28 Oct 2009
by Tom Gower and Mike Kurtz
Tom: So, this past weekend for me was kind of a "relax a little" weekend, since both the Titans and the Jags (the teams I'm covering for FOA 2010) were on bye.
Mike: I'm looking forward to this week's bye because, as noted in Audibles, I'm one of those crazy pessimistic fans. If the Steelers aren't playing, there's no possibility of a loss.
Tom: This was the first week of the regular season where the Titans weren't outscored by at least as many points as they were the previous week. I was skeptical about the bye week at first, but as a fan I now kind of enjoy the break. Plus, my college roommate fortuitously scheduled his wedding for the Titans' bye a couple years ago.
Mike: It's a nice change, and it's really good for the players. Even with an early bye, it's still fewer weeks in a row to play, which is of course better for their health.
Tom: I don't like thinking about the recent concussion studies. It's too depressing.
Mike: It's especially depressing because we have all enabled it. I must admit, I didn't put any thought into player safety until I started reading Will Carroll harping on it incessantly. We have all on some level bought into the mayhem, and it sometimes even goes beyond a simple lack of sympathy for players; you often see people arguing that we should let athletes wreck their bodies with steroids because, after all, we're happy with letting them wreck their bodies without. It's like people think the human body has two modes: "fine" and "broken," and that because we've gone halfway to ruining someone's life in the name of sport, we may as well go all the way.
Tom: This column is supposed to be about the amusing and silly, and now we're talking about early-onset dementia and substance abuse problems.
|Figure 1: Brownies|
Mike: Well, they are important issues which are now somewhat coming to a head. I mean, you made brownies, man.
Tom: I feel especially bad, because I'm one of those stereotypes who was never any good at sports and never played at any level.
Mike: There's not much difference, Tom. I played a little (and was awful) when I was a kid, so I wasn't exposed to any real danger.
Tom: I guess you didn't read the part about the 17-year-old and saw that he looked like a 70-year-old Alzheimer's patient.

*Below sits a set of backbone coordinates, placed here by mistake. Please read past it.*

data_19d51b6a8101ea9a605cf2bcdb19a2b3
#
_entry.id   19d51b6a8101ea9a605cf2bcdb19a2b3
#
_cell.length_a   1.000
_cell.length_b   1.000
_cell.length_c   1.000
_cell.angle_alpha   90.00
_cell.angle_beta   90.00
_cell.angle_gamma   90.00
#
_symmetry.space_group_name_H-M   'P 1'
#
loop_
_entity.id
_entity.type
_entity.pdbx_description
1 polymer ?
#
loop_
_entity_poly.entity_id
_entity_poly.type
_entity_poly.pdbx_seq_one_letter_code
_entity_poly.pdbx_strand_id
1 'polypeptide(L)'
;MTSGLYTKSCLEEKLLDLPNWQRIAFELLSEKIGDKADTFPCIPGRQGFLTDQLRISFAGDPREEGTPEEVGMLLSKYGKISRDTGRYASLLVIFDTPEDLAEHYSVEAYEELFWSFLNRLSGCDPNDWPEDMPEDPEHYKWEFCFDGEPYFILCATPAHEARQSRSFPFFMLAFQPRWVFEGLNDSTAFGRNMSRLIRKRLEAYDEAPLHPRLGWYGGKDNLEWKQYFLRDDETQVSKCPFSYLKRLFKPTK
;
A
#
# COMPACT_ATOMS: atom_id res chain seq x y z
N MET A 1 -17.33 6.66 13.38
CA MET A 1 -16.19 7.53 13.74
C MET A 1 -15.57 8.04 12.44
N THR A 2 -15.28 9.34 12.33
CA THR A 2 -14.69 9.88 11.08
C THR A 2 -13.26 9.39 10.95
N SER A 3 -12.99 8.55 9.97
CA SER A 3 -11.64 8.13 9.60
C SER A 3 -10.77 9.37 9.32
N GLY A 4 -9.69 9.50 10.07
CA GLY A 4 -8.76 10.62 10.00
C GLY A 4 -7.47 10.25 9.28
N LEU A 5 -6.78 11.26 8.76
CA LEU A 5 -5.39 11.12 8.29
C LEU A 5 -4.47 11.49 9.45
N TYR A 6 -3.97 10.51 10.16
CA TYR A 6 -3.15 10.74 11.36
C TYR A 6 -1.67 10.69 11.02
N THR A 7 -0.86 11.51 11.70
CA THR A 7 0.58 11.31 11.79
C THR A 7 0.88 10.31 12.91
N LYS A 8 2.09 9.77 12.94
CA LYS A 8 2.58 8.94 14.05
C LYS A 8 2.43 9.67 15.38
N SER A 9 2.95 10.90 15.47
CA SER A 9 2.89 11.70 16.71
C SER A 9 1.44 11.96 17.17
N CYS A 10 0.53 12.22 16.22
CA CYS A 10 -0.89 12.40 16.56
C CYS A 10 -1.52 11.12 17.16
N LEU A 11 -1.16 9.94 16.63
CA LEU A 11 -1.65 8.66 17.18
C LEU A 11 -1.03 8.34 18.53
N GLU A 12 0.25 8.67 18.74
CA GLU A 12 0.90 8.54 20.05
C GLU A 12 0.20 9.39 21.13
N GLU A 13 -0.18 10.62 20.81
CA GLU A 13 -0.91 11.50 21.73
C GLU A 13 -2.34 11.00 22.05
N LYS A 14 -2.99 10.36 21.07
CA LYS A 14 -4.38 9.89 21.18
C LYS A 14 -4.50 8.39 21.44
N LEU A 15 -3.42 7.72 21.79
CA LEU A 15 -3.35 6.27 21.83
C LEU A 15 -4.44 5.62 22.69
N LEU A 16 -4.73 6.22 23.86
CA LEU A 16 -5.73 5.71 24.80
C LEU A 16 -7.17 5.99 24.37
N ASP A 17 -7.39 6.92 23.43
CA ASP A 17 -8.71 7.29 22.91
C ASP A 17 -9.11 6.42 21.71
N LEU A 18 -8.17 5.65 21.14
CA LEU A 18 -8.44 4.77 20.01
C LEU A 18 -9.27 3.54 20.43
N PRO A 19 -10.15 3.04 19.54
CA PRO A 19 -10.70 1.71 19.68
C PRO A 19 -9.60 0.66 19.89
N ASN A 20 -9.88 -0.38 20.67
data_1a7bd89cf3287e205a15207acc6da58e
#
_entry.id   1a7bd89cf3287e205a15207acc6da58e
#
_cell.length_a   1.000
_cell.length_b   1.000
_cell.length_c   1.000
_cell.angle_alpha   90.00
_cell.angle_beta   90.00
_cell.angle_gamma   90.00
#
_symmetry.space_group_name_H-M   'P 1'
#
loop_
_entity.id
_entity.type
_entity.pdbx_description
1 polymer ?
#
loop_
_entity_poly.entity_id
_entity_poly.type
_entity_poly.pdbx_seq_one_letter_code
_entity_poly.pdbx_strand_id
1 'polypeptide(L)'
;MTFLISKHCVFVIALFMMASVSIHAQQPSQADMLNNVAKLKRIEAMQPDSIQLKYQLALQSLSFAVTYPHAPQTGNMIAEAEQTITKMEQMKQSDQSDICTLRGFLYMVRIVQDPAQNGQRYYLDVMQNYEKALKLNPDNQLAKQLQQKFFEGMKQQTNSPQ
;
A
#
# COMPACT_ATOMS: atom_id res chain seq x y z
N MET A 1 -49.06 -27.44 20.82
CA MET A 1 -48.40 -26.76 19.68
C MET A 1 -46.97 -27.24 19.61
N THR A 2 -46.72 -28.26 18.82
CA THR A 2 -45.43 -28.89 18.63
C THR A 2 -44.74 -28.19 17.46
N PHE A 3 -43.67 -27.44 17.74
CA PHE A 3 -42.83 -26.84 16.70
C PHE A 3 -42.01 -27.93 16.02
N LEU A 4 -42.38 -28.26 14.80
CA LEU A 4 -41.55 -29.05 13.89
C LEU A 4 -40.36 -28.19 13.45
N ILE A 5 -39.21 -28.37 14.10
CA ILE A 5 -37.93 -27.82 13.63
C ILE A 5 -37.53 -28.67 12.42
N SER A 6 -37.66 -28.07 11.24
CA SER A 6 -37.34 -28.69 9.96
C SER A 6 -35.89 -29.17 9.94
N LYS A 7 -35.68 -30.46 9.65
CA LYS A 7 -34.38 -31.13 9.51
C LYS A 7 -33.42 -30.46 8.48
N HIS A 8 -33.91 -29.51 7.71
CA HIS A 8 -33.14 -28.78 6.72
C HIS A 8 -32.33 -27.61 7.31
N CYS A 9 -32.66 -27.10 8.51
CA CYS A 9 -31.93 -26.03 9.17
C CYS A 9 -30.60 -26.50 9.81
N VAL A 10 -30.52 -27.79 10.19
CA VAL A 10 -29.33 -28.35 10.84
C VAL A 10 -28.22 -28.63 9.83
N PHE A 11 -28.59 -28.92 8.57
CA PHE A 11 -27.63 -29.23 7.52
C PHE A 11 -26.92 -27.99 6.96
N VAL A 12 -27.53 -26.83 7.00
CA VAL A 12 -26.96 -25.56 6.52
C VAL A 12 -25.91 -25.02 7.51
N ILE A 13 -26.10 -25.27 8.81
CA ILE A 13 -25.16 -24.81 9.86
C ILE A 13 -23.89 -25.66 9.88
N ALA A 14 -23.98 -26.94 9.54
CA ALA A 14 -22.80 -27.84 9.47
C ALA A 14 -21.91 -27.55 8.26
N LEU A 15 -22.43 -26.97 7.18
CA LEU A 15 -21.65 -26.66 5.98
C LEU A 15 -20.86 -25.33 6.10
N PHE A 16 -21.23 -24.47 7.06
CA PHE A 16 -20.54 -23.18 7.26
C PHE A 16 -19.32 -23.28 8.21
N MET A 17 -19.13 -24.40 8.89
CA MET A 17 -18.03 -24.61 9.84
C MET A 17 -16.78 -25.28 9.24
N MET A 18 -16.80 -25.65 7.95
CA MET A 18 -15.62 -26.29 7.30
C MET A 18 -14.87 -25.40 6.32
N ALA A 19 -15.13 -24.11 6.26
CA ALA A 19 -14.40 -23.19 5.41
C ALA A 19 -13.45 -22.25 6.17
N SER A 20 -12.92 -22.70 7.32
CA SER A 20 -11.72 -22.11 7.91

Mike: I think fantasy football, and by extension this column, may have some contribution to these problems. We're pretending to evaluate injuries for our teams, but it's extremely superficial. We don't have any effect on the game, or any control over the decision or the player's use or possible rehab, so we only see players as "giving us points" and "not giving us points."
Tom: I'm not really trying to claim this individual column has anything to do with it, nor am I really sure how you'd try to stop it even if you could. My father mentioned over the weekend that when he was growing up, there was no football before age 13. They had simply banned it in the area, and soccer was your fall sports option. St Louis back then was a huge soccer hotbed; I'm not sure if it produced fewer NFL players, but it may well have.
Mike: Well, we're ramming the heads of children together, heads with brains that aren't even fully developed yet. This brings up a serious problem, though, as you really can't have football without youth football.
Tom: It seems that kids are protected, as they are well-padded and can avoid most major impact injuries by those pads or their own lack of physical force. The inter-brain contact short of concussion still scares the heck out of me, though.
Mike: It is good to see Mike Ditka's foundation doing so well, at least. Things used to be much, much worse than they are now.
Tom: They may destroy their bodies for our amusement, but now there's at least more of an argument that they're compensated for the risk they take.
Mike: Well, in that case, why don't we let people sell kidneys? We obviously don't have a free-market approach to issues related to health and safety, so saying that there's a certain amount of money involved doesn't absolve anyone. It may explain why these players are willing, by and large, to tolerate it, but that's about it.
Tom: Absolutely, it's more of a post hoc justification. The guys I wonder about are the ones who really know better, and play the game all the same. If you read A Few Seconds Of Panic, linebacker Ian Gold seems like one of those guys. Even the XFL, after all, got rid of the opening scramble after they realized it was such a horrific injury risk.
Mike: Money is a powerful decision-maker, which is why everyone needs to be responsible and not driven by greed to ignore serious problems.
Tom: The shared physical struggles do seem to make the players more into one force, rather than 32 separate forces kind of working in the same direction. We see 60 minutes of hate, then guys talking to each other and whatnot after the game. I'm sure the era of labor mobility has something to do with that as well.
Mike: Players are certainly more individual now than they used to be. This can be a good thing (Chad Ochocinco) or a bad thing (Joey Porter).